Zulu Iklwa. Stabbing Spear.

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This Zulu Iklwa (pronounced correctly, the name mimics the sound of the blade being withdrawn from flesh), has a 410 mm hand forged blade. The blade is approximately 51 mm at its widest and is in good condition with minor age related tarnish that adds to its character.
The blade is held securely within the haft and a section of cow tail strengthens the bond.
Traditionally there were three types of binding used to secure the blade into the haft – wire, cow tail and Ilala palm. The blade is firm within the haft and the 650 mm haft has a wonderful patina and flares nicely at the end.
While the Zulu King was responsible for providing his warriors (Impis) with shields, the individual Zulu warrior was responsible for his own weaponry. As such, the length and breadth of a warrior’s Iklwa blade was very much a status symbol. The more steel a warrior could afford to purchase the wealthier and more important he was. The same applied to the choice of binding for the blade. Ilala palm was free to harvest, wire could be traded (but was often stolen from the newly installed telegraph system) and a cow tail could only be obtained by killing a cow. Cattle held great importance to the Zulus and cattle ownership was the indicator of an individual’s wealth and status. The quality and size of the blade coupled with the cow tail binding suggests that this was a high status weapon.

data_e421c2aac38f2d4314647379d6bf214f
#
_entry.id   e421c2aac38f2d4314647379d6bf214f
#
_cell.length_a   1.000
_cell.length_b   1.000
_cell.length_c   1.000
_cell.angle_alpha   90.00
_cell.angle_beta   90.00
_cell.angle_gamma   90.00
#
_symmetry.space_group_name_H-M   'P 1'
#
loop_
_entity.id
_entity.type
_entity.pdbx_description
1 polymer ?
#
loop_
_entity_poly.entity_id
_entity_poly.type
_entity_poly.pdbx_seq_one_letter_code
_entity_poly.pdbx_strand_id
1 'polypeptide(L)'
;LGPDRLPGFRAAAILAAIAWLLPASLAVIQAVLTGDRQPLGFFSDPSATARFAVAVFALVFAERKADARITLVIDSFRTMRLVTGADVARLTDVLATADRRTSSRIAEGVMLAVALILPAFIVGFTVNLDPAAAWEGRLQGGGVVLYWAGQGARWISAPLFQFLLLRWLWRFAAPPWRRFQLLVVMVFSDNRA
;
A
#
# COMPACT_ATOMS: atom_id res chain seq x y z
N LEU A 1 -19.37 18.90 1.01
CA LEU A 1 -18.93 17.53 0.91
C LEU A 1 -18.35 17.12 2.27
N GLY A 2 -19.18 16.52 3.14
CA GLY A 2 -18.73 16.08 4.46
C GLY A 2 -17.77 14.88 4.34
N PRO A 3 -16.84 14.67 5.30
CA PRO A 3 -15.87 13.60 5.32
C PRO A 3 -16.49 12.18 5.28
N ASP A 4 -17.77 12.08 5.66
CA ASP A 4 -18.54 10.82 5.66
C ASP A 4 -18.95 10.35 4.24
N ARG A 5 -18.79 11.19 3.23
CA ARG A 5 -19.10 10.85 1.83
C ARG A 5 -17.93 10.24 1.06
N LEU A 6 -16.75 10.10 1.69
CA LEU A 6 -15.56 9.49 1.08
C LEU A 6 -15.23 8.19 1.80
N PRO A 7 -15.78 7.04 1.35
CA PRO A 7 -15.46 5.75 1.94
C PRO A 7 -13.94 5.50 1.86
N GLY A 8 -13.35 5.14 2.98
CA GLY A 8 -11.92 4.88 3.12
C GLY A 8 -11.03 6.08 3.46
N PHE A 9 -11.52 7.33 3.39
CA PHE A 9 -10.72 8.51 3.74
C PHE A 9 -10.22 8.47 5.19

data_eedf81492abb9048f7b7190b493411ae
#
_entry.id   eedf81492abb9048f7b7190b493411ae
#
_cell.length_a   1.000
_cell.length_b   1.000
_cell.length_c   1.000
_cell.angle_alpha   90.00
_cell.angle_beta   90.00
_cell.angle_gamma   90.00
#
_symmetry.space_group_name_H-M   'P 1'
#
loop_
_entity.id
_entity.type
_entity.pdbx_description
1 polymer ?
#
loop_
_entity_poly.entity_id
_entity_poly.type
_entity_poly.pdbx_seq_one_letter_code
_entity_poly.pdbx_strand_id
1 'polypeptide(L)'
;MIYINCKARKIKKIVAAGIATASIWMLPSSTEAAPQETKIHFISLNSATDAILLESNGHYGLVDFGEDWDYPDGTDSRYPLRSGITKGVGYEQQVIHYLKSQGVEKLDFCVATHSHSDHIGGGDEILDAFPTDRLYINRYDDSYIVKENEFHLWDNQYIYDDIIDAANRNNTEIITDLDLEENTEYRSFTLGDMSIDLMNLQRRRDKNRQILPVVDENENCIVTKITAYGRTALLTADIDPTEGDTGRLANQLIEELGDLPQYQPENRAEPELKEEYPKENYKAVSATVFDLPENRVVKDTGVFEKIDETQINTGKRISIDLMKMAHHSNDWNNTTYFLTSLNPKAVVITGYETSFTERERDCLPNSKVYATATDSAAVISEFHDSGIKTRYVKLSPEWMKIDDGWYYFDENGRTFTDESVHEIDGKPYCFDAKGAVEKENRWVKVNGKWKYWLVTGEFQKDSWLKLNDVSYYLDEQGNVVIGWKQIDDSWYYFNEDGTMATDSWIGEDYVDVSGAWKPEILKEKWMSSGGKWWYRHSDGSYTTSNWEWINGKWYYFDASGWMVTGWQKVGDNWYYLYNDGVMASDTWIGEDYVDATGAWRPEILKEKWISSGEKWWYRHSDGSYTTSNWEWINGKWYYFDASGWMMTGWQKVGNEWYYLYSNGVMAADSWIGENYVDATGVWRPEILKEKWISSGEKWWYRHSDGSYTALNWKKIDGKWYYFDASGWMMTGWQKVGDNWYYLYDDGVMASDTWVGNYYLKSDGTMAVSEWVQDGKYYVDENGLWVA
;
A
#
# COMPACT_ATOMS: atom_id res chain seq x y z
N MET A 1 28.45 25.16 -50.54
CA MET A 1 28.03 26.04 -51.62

This Iklwa has a total length of 106 cm.